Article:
By Tommy Matthews

Last night’s 129-100 beatdown by the Nets had a lot of fathers:

Tobias Harris, who as usual looked like he doesn’t want the ball, though he did finish with 16 points on 5-for-10 shooting.

Tyrese Maxey looked like he was always one step behind whomever he was guarding and only scored 4 points.

Matisse Thybulle, who could manage only 4 points in 25 minutes.

But no Sixer came up shorter than James Harden.

The Beard finished with 11 points on 3-for-17 shooting, and dished only 5 dimes in 29 minutes.

In other words, he played right into the narrative that has developed during his fabulous career:

He comes up short in big games, and the stage seemed too big for him.

When things are going bad, he’s gone right in the tank, one time after another, when his team has needed leadership.

When he doesn’t have the ball, he’s useless. Unless he’s tossing a dime to Embiid on a screen-roll, he’s of no help to a top-three MVP candidate. And for most surrogates in similar positions, the No. 1 mission is to make life easier for the top guy.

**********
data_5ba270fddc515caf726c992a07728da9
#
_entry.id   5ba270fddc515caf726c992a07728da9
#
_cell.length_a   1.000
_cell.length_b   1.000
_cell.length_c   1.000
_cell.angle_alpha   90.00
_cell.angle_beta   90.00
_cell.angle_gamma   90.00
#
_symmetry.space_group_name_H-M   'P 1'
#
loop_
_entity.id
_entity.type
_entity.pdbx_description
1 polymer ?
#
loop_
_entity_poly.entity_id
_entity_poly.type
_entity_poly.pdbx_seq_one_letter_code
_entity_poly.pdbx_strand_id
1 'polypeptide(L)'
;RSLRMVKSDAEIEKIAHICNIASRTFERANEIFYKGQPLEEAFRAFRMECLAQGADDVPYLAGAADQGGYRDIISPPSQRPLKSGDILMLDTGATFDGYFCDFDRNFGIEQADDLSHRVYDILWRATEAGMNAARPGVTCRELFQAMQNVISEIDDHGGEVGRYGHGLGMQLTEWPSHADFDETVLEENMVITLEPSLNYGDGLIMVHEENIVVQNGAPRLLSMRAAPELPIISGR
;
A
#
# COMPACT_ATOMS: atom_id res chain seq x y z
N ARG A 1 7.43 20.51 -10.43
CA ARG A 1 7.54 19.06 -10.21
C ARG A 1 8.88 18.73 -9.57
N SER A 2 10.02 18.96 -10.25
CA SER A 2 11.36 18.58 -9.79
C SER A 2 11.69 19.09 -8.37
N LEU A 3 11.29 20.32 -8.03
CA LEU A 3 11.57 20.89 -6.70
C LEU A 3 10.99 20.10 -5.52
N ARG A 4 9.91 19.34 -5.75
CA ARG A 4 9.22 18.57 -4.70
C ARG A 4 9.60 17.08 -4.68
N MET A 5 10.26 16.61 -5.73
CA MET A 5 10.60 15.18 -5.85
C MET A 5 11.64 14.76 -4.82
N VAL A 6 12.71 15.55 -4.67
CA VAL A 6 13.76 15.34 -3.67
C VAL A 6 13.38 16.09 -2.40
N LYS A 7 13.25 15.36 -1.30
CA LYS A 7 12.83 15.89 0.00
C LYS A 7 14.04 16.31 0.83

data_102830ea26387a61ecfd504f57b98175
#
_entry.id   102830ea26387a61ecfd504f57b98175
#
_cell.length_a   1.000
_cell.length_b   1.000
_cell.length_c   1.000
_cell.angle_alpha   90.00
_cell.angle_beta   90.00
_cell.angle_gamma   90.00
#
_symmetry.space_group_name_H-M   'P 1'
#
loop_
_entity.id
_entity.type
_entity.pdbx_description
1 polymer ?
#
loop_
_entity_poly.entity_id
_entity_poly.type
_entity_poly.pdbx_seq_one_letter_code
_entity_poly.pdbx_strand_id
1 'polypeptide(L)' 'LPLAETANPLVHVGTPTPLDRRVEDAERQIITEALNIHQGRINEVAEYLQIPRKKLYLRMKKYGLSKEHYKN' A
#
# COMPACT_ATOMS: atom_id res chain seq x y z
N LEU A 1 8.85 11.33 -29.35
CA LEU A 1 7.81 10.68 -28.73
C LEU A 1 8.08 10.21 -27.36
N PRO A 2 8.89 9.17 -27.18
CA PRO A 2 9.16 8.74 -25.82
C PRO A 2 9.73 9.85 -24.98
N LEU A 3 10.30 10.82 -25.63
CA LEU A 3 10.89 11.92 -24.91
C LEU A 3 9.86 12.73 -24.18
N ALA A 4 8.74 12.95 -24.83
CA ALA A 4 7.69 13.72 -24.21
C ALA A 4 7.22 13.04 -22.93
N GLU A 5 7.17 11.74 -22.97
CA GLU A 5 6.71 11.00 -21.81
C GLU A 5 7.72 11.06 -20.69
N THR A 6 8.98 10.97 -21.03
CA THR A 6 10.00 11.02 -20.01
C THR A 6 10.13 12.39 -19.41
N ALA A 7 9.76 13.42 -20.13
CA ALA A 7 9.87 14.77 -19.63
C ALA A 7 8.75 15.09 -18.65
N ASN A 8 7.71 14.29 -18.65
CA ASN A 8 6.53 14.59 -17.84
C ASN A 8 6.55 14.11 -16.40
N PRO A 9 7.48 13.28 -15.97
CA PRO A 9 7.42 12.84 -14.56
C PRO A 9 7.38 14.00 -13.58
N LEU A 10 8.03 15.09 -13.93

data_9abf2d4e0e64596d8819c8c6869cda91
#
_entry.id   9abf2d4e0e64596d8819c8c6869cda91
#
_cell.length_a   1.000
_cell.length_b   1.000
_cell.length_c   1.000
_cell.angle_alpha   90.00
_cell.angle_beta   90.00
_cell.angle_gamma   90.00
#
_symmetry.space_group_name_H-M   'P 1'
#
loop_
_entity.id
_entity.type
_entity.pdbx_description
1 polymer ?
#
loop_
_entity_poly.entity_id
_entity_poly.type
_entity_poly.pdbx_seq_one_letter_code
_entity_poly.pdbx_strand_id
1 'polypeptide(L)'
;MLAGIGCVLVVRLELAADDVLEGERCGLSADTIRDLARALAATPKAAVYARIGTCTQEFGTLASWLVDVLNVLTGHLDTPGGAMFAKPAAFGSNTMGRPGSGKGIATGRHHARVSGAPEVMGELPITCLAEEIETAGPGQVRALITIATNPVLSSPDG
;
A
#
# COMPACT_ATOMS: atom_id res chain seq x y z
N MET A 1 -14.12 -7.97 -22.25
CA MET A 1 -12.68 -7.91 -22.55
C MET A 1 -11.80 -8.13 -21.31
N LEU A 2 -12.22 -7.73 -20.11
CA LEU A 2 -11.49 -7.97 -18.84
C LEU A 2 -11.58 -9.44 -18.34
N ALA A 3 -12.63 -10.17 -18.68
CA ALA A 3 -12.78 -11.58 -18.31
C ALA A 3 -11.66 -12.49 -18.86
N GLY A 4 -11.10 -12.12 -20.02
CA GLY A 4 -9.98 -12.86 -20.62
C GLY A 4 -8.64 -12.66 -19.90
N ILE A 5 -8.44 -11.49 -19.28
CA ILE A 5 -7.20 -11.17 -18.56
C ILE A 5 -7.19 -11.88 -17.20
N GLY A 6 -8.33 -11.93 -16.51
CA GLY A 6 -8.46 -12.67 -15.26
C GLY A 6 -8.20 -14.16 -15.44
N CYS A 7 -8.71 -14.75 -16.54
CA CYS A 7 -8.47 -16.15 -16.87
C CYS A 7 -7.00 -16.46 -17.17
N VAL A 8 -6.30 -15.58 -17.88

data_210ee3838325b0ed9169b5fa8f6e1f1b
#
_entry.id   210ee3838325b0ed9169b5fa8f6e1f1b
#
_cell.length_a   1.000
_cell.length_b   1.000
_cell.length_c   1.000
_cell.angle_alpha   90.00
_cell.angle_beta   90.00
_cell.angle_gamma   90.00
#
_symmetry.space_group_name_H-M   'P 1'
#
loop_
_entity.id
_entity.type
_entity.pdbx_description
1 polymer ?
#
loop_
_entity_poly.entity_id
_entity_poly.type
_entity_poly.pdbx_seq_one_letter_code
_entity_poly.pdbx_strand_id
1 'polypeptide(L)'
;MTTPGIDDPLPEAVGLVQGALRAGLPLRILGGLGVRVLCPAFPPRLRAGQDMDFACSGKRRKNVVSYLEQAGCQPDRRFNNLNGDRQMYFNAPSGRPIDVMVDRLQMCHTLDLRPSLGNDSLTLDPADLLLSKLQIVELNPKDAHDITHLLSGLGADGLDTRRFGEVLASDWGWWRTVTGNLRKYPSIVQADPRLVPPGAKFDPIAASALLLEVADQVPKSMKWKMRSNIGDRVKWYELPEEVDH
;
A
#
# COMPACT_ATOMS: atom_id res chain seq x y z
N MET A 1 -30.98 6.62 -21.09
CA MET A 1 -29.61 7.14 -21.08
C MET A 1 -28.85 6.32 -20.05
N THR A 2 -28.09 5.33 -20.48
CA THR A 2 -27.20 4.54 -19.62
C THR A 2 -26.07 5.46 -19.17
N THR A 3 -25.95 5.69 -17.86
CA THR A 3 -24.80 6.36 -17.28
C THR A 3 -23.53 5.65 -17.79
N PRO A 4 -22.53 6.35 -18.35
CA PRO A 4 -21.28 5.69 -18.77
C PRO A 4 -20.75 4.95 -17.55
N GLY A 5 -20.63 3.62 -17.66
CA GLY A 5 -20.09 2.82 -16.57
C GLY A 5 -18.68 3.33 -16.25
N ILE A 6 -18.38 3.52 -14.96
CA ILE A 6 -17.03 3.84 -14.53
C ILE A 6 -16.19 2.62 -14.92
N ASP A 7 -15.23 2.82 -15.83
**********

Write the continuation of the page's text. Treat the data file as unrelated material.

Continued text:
And unfortunately for Harden, he ran into a team that knew his game and pitfalls all too well.

And even though the 76ers talk big about wanting the Nets to be a true rival — which can only be consummated by contentious playoff matchups — they look to be a franchise that wants no part of Brooklyn in a seven-game series.

The Nets are far from a polished product, and there’s no guarantee they emerge from the play-in tournament, considering Toronto has vaccine mandates Irving won’t be able to dance around even if New York lift its mandate toward private businesses any time soon.

But whenever Irving gets to dancing with the ball, he looks to be on a different plane than his defender. And Durant strikes fear any time he’s one of five Nets on the floor, reminding everybody he’s the baddest man on the planet as a healthy player — even if his leadership and possible enabling of Irving leaves much to be desired.

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